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Practically every business in the world had to adapt over the past year or so to the cataclysmic changes engendered by the COVID-19 pandemic. Those who could not adapt, or even could not adapt fast enough, have not survived. And during this continuously evolving adaptation process, businesses had the opportunity to derive immense learning – learning on how to survive a crisis, work remotely, reduce operating costs, diversify offerings, be it products or services, and not least, learning about what needs to be done to ensure long-term sustainability when the future still remains uncertain.
Businesses developed SOPs and protocols, brought in changes in the way of working and adopted technology like never before. But has all this been enough to ensure future survival and beyond survival, real growth?
A little over a year since COVID-19 changed our lives, it is time for a thorough review, because learning too needs to evolve over time. Some of what we learnt early in the pandemic was good for several months thereafter, but the value began to erode over time.
Take work from home (WFH) for instance, a practice adopted fairly quickly and creditably enough. A time came however when day after day, month after month of back to back video conference calls started to drain both our energy and our enthusiasm. Similarly, the effort of maintaining a conducive work environment at home became a real challenge. We really started missing the good old office and the camaraderie of physical interaction with colleagues. Teamwork especially stood compromised. In conclusion, the work from home practice needed to be reviewed and new learning drawn to introduce modifications to counter the negative fallout of WFH.
An example from our own practice of public relations relates to stakeholder engagement, an area of public relations the vital importance of which we have always emphasized to our clients. The pandemic served to strongly accentuate this, as businesses found that the fear and uncertainty the pandemic unleashed meant that all their stakeholders, from employees to suppliers to customers and others, became deeply disturbed and needed reassurance and support. As a consequence, our learning of stakeholder engagement also evolved to develop a more empathetic strategy to respond to the now more intense needs of stakeholders, and to keep their trust and confidence; a task made even more challenging by lockdowns which largely precluded physical interaction with stakeholders.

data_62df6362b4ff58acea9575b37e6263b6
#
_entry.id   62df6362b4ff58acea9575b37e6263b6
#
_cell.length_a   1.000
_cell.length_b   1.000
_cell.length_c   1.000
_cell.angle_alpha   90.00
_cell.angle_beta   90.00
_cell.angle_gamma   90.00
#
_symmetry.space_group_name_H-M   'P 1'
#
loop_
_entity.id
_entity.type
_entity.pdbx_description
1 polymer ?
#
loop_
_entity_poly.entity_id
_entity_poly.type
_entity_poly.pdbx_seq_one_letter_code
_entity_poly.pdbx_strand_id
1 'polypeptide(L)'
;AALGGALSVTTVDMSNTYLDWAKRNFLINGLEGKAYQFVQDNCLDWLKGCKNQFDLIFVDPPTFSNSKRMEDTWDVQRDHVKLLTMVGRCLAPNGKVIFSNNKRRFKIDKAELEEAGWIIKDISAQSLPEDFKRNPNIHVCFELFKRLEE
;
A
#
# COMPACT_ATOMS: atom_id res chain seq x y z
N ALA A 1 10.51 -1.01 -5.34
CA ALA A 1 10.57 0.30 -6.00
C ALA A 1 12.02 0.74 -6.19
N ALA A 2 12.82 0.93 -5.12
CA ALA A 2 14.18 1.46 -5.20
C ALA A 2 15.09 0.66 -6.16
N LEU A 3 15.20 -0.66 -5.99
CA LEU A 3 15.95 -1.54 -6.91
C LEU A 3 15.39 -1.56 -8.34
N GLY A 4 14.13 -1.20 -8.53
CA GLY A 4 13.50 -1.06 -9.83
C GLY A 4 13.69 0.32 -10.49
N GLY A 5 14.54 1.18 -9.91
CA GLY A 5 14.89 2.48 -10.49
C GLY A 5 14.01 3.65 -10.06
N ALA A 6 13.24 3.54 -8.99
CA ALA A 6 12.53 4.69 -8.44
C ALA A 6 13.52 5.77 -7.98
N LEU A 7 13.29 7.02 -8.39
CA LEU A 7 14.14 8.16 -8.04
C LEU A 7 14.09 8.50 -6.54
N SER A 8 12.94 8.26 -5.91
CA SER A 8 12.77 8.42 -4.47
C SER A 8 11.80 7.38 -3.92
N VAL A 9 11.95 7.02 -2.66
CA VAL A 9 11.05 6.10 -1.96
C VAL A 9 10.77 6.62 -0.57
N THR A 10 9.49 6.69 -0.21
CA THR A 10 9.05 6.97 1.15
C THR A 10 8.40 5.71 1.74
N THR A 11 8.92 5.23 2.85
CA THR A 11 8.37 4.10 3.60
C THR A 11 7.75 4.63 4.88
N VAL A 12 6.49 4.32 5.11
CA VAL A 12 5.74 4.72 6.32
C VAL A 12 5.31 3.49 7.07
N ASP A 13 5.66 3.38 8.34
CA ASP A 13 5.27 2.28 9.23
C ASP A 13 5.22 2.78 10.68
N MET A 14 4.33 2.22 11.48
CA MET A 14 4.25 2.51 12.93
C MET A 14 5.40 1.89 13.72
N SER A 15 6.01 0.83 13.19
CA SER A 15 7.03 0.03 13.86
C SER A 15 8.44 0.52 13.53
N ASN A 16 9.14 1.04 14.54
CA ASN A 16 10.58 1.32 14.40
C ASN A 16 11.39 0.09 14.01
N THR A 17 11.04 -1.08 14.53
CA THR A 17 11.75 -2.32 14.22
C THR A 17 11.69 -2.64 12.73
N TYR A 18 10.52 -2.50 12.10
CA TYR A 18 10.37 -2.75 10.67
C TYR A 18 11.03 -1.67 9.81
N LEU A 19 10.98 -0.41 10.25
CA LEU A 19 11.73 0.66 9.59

Even as we hope now that the vaccines developed will at least majorly limit the further spread of COVID-19, if not eliminate it over time, our learning needs to continue evolving in relation to all aspects of both our work and personal lives. Few solutions are good forever; most will need tweaking and modification to respond to ever changing ground realities. Businesses that foresee the changes required in advance can be expected to do well in the future, uncertain as it may be. Others who are slower and more reactive will find themselves forever running after the bus which has just left the terminal.